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How to test 4GB of RAM? - Crash problems ...

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March 25, 2006 4:11:38 PM

Hello,

I'm having some stability issues on my PC. Not overclocked and pretty standard components. Can't figure out what's going on.

Here's the configuration:
Asus A8N-VM
4GB OCZ platinum (timing set on default. Verified w/ CPU-Z that the timing is correct)
2 Maxtor 250GB SATA HD
Athlon 64 3200+
NEC DVD burner
Thermaltake 430W PSU

No dedicated graphic or audio card.

Here's the problem:
1) I installed Win XP Home. The system would crash every 1-2 hrs, especially if I was multitasking (download antivirus updates while listening to a CD, for example)
2) Formatted and installed Win XP Pro x64. Much more stable, but it crashed a couple of times while watching a DVD.

So I looked online and found Prime95 (64 bit version). It has a built-in stress test. I used it and it fails (returns error message - system does NOT crash) always at the same spot (after, maybe, 5 minutes).
Reading the documentation it seems that repeatable errors MAY be due to the software. Faulty parts are likely to give "random" failures.

Notice that I also used Asus' Probe tool to monitor temperatures. They seemed normal.

Then I downloaded a memory test software from Microsoft website. The software is said to be able to test up to 4GB, but when I start it tells me it won't be able to test all the RAM cause it exceeds the software capabilities.
http://oca.microsoft.com/en/windiag.asp

I run it, bot standard and extended set: no errors.
I let it run overnight. After ~6hrs still no errors but I noticed 2 "funny" characters towards the bottom of the screen. Note: this is a "DOS" application that boots/runs from floppy disk bypassing windows completely.
After 12hrs the run has crashed: I see garbage on the screen but I can also read that "No errors found" is still there. Makes me wonder if it's again, a software crash or if it is a hardware problem.
Since the software says no error, I also wonder if the error was due to other components (mother board?) other than th ememory.

I found also "memtest86" online but I could not create a floppy with it because the installation routine would not run on Windows XP 64.

Any suggestion?

Note that I have nstalled the 64-bit versions of Asus' applications/drivers (diwnloaded form the website cause they were not included in the CD with drivers - disappointment)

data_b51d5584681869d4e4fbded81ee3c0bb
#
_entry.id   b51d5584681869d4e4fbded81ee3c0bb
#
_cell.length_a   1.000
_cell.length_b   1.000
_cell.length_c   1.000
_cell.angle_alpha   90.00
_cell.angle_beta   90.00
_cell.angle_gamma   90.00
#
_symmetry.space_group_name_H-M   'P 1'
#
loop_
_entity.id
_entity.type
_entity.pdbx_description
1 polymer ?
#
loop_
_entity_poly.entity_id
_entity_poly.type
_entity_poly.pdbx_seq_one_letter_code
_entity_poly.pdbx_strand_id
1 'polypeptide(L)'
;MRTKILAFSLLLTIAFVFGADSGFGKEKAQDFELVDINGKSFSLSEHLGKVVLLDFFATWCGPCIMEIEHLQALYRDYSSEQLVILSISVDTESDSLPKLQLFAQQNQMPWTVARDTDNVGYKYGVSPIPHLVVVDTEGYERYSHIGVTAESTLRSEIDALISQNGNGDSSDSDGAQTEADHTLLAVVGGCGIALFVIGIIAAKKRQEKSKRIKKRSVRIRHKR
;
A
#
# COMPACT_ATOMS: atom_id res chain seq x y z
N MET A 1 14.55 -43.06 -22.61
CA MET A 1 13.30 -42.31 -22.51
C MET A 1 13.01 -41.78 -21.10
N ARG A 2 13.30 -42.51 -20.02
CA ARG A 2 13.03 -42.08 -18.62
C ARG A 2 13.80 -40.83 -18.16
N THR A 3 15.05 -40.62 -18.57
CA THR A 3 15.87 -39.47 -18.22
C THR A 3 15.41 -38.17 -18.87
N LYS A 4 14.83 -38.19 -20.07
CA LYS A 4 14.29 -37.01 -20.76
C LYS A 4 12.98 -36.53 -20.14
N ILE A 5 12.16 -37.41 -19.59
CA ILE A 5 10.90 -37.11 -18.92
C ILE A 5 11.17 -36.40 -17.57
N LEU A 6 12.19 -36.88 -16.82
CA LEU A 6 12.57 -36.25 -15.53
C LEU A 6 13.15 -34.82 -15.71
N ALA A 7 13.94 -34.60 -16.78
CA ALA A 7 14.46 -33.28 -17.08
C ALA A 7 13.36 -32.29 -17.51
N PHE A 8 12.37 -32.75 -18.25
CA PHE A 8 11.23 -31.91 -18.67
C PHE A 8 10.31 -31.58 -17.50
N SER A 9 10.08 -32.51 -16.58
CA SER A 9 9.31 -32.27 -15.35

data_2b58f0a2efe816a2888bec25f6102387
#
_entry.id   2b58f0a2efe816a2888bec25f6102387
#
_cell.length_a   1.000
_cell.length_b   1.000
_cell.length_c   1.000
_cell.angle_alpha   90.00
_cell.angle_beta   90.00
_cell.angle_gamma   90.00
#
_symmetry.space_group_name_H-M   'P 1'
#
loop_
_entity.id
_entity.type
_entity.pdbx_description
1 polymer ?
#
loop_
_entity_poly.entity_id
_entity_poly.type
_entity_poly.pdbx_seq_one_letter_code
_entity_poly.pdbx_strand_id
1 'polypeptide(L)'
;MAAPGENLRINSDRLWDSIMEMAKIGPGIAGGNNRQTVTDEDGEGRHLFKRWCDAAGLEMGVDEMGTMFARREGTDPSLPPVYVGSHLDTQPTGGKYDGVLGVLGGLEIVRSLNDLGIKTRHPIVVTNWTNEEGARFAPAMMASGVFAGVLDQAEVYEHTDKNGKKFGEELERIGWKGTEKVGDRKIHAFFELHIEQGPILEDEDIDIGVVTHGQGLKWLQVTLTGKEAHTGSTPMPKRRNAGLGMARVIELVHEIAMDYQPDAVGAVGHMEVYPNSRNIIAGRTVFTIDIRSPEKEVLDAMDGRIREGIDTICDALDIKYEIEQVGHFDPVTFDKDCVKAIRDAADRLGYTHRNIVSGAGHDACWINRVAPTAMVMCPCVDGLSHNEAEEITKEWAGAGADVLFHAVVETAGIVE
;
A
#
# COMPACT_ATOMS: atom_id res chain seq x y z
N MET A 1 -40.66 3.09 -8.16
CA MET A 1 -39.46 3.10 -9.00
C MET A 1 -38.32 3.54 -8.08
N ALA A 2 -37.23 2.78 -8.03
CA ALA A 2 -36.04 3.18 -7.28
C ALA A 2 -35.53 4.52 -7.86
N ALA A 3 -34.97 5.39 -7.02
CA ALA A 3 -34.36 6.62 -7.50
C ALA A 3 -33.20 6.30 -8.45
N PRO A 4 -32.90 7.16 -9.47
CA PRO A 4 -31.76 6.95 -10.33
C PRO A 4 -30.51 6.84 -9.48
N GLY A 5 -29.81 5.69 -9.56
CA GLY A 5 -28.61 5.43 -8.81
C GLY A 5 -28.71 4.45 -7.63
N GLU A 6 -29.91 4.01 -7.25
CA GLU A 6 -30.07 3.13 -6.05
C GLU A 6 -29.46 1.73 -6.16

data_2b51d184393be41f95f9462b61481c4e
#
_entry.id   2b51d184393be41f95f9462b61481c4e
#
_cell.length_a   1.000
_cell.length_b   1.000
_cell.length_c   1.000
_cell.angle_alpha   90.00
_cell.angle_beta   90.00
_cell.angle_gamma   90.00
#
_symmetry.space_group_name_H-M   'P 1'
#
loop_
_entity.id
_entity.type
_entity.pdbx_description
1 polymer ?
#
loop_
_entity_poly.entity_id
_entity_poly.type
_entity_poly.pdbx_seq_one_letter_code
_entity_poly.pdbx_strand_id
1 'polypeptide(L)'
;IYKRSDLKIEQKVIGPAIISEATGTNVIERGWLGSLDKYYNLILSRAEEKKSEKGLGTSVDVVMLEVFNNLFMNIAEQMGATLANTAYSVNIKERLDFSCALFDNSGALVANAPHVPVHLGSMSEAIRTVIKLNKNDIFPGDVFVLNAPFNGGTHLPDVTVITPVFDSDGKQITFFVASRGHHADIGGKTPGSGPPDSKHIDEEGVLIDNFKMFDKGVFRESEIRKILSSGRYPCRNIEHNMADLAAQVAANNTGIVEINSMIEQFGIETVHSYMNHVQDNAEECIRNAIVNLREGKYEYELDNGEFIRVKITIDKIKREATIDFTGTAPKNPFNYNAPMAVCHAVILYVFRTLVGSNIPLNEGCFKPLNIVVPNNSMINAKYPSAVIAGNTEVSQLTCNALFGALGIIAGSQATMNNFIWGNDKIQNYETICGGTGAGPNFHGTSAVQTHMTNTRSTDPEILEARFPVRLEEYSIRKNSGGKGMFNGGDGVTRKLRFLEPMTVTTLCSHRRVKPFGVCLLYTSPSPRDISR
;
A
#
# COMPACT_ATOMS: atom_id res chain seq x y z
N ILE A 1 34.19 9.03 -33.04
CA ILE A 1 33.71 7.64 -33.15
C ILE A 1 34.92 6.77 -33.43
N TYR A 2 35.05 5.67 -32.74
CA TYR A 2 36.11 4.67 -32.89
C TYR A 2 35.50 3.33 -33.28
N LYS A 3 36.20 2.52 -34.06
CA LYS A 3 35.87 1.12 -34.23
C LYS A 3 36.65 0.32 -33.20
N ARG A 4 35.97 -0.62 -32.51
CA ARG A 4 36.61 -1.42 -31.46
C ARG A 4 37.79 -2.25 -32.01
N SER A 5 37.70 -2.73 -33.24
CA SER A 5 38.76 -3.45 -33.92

Thanks for any help.
March 26, 2006 1:53:31 AM

Firstly, default timings aren't enough description. Are the RAM modules running in dual-channel mode? 1T or 2T command rate? DDR400, 333, or some other value.

If your answers to the above are No, 2T, and 333, then you're running the RAM under the most stable condition possible, so it sounds like one of the RAM modules is damamged. Follow the steps below to find the faulty module.

1) Remove all but one stick of RAM in the machine.
2) Download and set up memtest86 using your XP home installation.
3) Start up memtest86 and let it run for a while (preferably a couple of hours, though once through the test suite maybe good enough). See if any errors occur.
4) Replace the one RAM module with a different one
5) Repeat steps 3 & 4 so that each memory module is individually tested.

If the answers for the first questions are different, report to us what the correct settings are, or if your testing fails to find a faulty modul.
March 26, 2006 2:31:22 AM

Answers are YES, don't know (how do I find out?) and 333.

By cirrect timing I mean that they match what's here:
http://www.newegg.com/Product/Product.asp?Item=N82E1682...
(timings are set on auto, so I thought it made sense)

An update: I re-installed Win XP home and created memtest86.
Run clean in ~1hr and 15min for 1 pass. All clean.
I stopped it, installed some drivers in Win XP (video, audio, chipset, ...) and I noticed that the RAM count at the boot was now 2960M.
Restart Memtest86: showed phys mem 2959M (I noticed also earlier that BIOS showed 4032 while memtest had 4031).
I did not let the run complete: now I was planning on doing the one-module-at-the-time test to see what's going on.

Will let you know.
Related resources
March 27, 2006 12:01:41 AM

On your board, I think you can select between 1T and 2T command rate using the "CMD-ADDR Timing Mode" as seen here.

I'd also disable the Dual-channel mode, and put it in single channel mode to see if that gets rid of any errors, if the single module testing doesn't show any problems.
March 27, 2006 12:38:26 AM

I'll check the 1T/2T settings.
All the stress tests with 1GB worked well. Every time, the bus was set at 400MHz (all BIOS settings are default on Auto).

Then I tried using 2GB (the memory I have are paired. Don't think it matters, since they are 4 identical modules, but, just in case ...).
Still, 400MHz, not a problem.
The 1GB runs were 6-12hrs. The 2GB runs were 4hrs each.

Now I put again 4GB in. The BIOS again is set to 333MHz (without me changing any settings) and it sees only 2960MB.
Seems to me that the 2nd pair of slots is not working.
I'm not sure if I can/shoud try with 3GB only or with 1GB in one of the "non-working" slots. The manual does not list it as a "recommended" config, but it does not say anything about allowed/not-allowed options.

I emailed Asus, cause at this point I don't think it's a memory issue anymore.

Any idea? :?:
March 27, 2006 1:50:49 AM

The memtest w/ 4GB was running slow, even though, I got no errors. 3 passes went through clean.
I tried to use 2GB only in the 2nd set of slots: worked like a charm.
So the problem seems to be using all 4GB, regardless from the displacement.
If it's not the MoBo and not the memory. Could it be the CPU?
How can the controller on the CPU fail?
And how can I check that?
!